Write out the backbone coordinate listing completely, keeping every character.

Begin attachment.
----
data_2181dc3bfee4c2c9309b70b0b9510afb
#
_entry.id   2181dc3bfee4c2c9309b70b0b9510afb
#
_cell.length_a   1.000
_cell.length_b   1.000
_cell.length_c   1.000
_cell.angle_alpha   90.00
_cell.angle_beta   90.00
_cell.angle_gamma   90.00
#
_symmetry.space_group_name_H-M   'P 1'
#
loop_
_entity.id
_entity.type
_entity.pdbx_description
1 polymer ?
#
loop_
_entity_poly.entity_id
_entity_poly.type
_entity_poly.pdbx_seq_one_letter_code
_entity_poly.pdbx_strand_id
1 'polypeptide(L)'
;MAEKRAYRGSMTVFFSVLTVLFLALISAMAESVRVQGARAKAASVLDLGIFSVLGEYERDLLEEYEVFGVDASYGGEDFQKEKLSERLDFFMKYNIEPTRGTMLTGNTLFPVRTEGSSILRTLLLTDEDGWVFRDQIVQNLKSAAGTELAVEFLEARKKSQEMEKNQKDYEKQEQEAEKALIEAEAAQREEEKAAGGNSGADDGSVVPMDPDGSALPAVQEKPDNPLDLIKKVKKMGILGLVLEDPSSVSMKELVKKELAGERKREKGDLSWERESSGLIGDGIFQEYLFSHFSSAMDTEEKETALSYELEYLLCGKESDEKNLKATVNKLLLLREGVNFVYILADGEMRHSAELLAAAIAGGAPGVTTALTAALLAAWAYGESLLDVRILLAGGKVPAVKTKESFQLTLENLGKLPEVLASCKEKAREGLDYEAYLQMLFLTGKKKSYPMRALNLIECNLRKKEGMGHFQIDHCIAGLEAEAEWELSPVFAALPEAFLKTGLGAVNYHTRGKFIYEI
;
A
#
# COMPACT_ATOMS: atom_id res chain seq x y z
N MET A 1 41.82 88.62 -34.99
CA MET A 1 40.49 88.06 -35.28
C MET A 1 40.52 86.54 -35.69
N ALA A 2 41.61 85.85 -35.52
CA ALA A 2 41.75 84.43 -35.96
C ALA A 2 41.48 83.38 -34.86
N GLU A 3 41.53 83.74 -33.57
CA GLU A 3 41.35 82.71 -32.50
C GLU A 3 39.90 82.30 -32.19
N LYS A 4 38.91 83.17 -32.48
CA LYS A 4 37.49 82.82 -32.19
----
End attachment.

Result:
data_2181dc3bfee4c2c9309b70b0b9510afb
#
_entry.id   2181dc3bfee4c2c9309b70b0b9510afb
#
_cell.length_a   1.000
_cell.length_b   1.000
_cell.length_c   1.000
_cell.angle_alpha   90.00
_cell.angle_beta   90.00
_cell.angle_gamma   90.00
#
_symmetry.space_group_name_H-M   'P 1'
#
loop_
_entity.id
_entity.type
_entity.pdbx_description
1 polymer ?
#
loop_
_entity_poly.entity_id
_entity_poly.type
_entity_poly.pdbx_seq_one_letter_code
_entity_poly.pdbx_strand_id
1 'polypeptide(L)'
;MAEKRAYRGSMTVFFSVLTVLFLALISAMAESVRVQGARAKAASVLDLGIFSVLGEYERDLLEEYEVFGVDASYGGEDFQKEKLSERLDFFMKYNIEPTRGTMLTGNTLFPVRTEGSSILRTLLLTDEDGWVFRDQIVQNLKSAAGTELAVEFLEARKKSQEMEKNQKDYEKQEQEAEKALIEAEAAQREEEKAAGGNSGADDGSVVPMDPDGSALPAVQEKPDNPLDLIKKVKKMGILGLVLEDPSSVSMKELVKKELAGERKREKGDLSWERESSGLIGDGIFQEYLFSHFSSAMDTEEKETALSYELEYLLCGKESDEKNLKATVNKLLLLREGVNFVYILADGEMRHSAELLAAAIAGGAPGVTTALTAALLAAWAYGESLLDVRILLAGGKVPAVKTKESFQLTLENLGKLPEVLASCKEKAREGLDYEAYLQMLFLTGKKKSYPMRALNLIECNLRKKEGMGHFQIDHCIAGLEAEAEWELSPVFAALPEAFLKTGLGAVNYHTRGKFIYEI
;
A
#
# COMPACT_ATOMS: atom_id res chain seq x y z
N MET A 1 41.82 88.62 -34.99
CA MET A 1 40.49 88.06 -35.28
C MET A 1 40.52 86.54 -35.69
N ALA A 2 41.61 85.85 -35.52
CA ALA A 2 41.75 84.43 -35.96
C ALA A 2 41.48 83.38 -34.86
N GLU A 3 41.53 83.74 -33.57
CA GLU A 3 41.35 82.71 -32.50
C GLU A 3 39.90 82.30 -32.19
N LYS A 4 38.91 83.17 -32.48
CA LYS A 4 37.49 82.82 -32.19